American writer Djuna Barnes queers the sexual politics of Charles Darwin in 1936

In 1936, the American writer and stunt–reporter Djuna Barnes publishes her magnificient post–breakup novel Nightwood, which queers the sexual politics of Charles Darwin’s writings on sexual selection and evolution to explore sexuality, inheritance and gender performativity.

Nightwood both implicitly and explicitly portrays non–heteronormative identities and sexualities as not only atavistic and pre–lingual, but also supreme states of being which humans naturally devolve to with time and each new generation in a Darwinian march of the species towards LGBT.

Nightwood recuperates Darwin’s legacy from from the clasps of Barnes’s contemporaries, namely the sexologist Dr Krafft-Ebing, who writes same–sex desire to be a degenerative and genetically inherited ‘sexual inversion’. The difference in opinion between Barnes and Krafft–Ebing is ever so slight: in both writers, the progression towards queerness is degenerative, but with the added exception of it being in Barnes a desireable and inevitable process bringing humanity closer to its true authentic form. If you think of Barnes as a queer D.H Lawrence, this subtlety becomes much clearer to understand.

Nightwood describes human beings as possessing a kind of racial memory of a lost gay past, set prior to civilization, which we have all forgotten but only partially so. In Barnes, LGBT characters, like the Northern gamekeeper of D.H Lawrence’s Lady Chatterley’s Lover, are those who have not completely broken ties with humanity’s wonderful ancestral queer past.

Responding to a growing problematic societal interest in degeneration theory and more broadly speaking sexology, as well as a generalised societal shift in sexual behaviour, Nightwood refurbishes Charles Darwin’s hetero–normative ideas on sexual selection – concepts Barnes modernises, articulating as she does a very current conception of desire, sexual orientation, and gender.

‘Am I to blame if I’ve turned up this time as I shouldn’t have been’, asks Matthew, the woefully eloquent and astonishingly modern transwoman of Barnes’s magnum opus. ‘It was a high soprano I wanted’, Matthew tells us, ‘and deep corn curls to my bum, with a womb as big as the king’s kettle, and a bosom as high as the bowsprit of a fishing schooner’.

Matthew’s experience of gender dysphoria is terrible and explored both very openly and lyrically by Barnes. A self-advertised ‘bearded lady’, Matthew assumes the identity of a pedantic male doctor during the day and only returns to her true form in the evenings when the anonymity of her room and the darkness of the night propell her – and the other characters – to give in to her truth and raw natural impulses.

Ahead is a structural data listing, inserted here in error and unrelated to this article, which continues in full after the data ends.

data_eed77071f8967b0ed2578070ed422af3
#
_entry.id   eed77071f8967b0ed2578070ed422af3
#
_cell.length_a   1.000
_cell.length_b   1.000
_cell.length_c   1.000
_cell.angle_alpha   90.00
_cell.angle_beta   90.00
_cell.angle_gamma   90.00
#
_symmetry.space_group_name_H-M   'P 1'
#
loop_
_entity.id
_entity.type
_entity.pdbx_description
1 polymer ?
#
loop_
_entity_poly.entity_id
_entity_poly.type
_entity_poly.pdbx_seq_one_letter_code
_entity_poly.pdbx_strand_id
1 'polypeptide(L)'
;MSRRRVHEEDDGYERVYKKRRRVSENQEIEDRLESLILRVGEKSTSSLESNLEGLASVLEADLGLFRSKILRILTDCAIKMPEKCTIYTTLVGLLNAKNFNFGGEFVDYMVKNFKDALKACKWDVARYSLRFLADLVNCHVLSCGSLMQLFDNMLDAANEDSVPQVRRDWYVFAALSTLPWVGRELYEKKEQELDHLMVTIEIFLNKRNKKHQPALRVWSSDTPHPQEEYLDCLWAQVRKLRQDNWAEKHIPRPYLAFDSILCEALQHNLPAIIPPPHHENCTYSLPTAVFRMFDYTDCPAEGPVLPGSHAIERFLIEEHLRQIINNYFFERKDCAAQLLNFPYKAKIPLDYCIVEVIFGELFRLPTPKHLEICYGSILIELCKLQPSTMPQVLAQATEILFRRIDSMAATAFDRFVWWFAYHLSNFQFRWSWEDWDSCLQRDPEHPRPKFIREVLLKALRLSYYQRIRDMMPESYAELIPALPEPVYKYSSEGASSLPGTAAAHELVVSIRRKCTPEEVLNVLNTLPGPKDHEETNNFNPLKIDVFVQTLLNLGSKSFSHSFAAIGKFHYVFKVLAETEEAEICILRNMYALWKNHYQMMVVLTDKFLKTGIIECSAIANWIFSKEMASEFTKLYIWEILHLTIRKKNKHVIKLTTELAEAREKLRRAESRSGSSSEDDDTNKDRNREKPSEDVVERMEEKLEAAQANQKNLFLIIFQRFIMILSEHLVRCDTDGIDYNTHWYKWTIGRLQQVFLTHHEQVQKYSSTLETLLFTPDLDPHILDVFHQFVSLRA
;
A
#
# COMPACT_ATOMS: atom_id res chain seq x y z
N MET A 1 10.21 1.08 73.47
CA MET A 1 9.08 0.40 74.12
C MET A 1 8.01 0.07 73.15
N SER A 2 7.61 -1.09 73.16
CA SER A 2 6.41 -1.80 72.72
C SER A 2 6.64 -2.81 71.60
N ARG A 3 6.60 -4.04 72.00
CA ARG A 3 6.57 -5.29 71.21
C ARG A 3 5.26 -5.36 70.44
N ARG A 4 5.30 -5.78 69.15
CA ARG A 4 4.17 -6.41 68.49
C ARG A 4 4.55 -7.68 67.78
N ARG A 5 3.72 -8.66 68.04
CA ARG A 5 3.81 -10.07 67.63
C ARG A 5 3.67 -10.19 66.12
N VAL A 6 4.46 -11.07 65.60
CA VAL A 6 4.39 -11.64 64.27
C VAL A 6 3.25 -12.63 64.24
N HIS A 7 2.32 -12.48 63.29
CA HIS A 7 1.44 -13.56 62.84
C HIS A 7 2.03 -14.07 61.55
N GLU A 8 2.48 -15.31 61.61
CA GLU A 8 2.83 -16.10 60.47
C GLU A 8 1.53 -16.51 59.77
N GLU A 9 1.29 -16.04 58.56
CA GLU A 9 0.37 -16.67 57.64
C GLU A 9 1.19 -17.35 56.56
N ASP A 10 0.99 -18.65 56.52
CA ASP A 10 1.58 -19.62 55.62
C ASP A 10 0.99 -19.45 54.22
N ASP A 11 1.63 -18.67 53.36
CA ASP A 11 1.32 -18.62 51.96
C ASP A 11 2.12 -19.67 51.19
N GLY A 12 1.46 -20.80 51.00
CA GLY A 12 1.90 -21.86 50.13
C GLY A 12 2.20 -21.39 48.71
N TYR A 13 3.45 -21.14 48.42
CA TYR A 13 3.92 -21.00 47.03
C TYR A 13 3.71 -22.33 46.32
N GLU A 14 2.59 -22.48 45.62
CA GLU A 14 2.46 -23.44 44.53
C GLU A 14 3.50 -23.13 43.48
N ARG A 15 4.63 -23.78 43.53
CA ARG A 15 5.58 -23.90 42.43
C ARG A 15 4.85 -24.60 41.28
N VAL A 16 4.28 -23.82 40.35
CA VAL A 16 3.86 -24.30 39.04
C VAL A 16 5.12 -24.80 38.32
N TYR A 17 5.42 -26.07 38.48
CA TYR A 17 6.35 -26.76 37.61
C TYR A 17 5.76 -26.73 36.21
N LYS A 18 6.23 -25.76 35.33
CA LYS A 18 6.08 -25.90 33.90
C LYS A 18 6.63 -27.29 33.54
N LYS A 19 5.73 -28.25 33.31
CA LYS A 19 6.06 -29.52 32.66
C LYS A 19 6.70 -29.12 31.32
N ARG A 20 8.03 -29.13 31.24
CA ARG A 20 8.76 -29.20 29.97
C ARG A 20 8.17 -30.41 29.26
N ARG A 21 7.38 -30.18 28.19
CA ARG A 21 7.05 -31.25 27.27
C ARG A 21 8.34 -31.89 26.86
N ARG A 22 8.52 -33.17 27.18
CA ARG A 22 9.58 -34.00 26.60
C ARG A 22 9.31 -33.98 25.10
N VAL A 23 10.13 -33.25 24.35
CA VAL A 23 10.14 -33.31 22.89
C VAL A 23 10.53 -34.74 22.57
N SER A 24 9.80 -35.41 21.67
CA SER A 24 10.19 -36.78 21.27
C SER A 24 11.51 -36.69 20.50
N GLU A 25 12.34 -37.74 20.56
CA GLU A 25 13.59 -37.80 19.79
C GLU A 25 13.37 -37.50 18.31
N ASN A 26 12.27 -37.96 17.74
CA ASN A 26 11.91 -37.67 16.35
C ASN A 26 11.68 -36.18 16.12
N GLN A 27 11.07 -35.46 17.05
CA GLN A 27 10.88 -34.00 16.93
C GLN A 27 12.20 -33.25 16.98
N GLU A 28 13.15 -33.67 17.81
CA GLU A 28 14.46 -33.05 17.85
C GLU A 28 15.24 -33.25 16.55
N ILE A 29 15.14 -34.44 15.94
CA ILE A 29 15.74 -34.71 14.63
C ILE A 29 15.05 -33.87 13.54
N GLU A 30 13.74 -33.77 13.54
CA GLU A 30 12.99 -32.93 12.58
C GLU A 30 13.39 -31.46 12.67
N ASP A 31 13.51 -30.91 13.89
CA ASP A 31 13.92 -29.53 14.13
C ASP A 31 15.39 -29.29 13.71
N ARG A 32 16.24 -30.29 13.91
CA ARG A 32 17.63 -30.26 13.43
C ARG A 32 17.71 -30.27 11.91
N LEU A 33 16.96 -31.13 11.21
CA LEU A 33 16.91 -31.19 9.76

In Nightwood, gender is ‘a skin about a wind’, but a skin nonetheless characters like Matthew like to dress up. The circus performer Frau Mann, for instance, a demi-monde and trapezist, quite literally merges with her costume.‘She seemed to have a skin that was the pattern of her costume’, writes Barnes about the performer, ‘a bodice of lozenges, red and yellow, low in the back’. Fascinatingly, in her interaction with the barre, Frau Mann is able to perform her birth sex away, as the cloth of her circus bodysuits flattens and removes her vagina. ‘The stuff of the tights was no longer a covering, it was herself; the span of the tightly stitched crotch was so much her own flesh that she was as unsexed as a doll’.

Very little actually happens in Nightwood. We follow in the footsteps of the alluring vagabond Robin sneaking in a vague apercu of the mysterious androgyne as she crosses continents and embarks on a string of romantic relationships that always for some reason or another reach a tragic and premature conclusion. The final chapter, set in the forest near her former lover Nora’s home, narrates Robin’s devolution to her authentic primal animal self. We see Robin whispering to the animals, sleeping on the forest floor, crawling in the mud, kissing Nora’s dog and gradually reaching a higher state of being.

Robin belongs to what Barnes calls ‘the third sex’. She is neither fully female, male, nor human. She is ‘a wild thing caught in a woman’s skin’once vividly described as being ‘sort of fluid blue under her skin, as if the hide of time had been stripped from her, and with it, all transactions with knowledge. A sort of first attention; a face that will age only under the perpetual blows of childhood’.

Essentially, Robin is both young and old. She only ages into youth; that is to say, with each page, Robin grows younger, but she only experiences a very old sort of youth – a youth that is genetically pre-determined and which harks back to the sacred moment in time before civilization robbed its first breath.